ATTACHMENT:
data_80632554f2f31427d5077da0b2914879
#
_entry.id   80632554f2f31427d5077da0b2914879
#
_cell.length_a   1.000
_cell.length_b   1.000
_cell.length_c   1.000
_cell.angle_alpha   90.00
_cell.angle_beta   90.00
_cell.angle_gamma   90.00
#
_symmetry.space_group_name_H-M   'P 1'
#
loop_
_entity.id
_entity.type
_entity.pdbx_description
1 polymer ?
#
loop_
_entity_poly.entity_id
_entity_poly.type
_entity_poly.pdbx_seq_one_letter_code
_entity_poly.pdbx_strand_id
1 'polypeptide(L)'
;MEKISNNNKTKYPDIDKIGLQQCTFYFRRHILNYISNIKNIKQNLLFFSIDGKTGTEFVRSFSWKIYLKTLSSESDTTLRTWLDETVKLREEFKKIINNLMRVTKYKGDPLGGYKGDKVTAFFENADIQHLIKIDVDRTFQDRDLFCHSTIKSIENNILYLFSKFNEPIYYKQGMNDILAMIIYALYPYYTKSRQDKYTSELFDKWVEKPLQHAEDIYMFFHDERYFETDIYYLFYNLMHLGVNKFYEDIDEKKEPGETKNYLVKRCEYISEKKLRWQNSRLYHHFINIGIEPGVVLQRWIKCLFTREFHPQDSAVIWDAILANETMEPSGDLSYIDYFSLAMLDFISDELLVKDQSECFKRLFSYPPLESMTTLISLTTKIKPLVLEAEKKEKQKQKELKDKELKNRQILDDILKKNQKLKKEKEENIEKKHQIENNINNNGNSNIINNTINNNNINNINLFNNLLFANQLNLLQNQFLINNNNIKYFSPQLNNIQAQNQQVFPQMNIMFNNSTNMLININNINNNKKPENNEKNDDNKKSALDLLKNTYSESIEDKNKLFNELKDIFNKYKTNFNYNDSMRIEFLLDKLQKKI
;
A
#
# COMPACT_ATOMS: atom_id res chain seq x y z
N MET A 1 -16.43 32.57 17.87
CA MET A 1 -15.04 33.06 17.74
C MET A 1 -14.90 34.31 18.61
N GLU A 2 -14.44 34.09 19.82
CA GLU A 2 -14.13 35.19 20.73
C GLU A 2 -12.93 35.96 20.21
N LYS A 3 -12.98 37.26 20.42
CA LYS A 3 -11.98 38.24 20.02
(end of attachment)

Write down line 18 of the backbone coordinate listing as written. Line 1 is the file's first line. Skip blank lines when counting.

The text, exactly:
1 polymer ?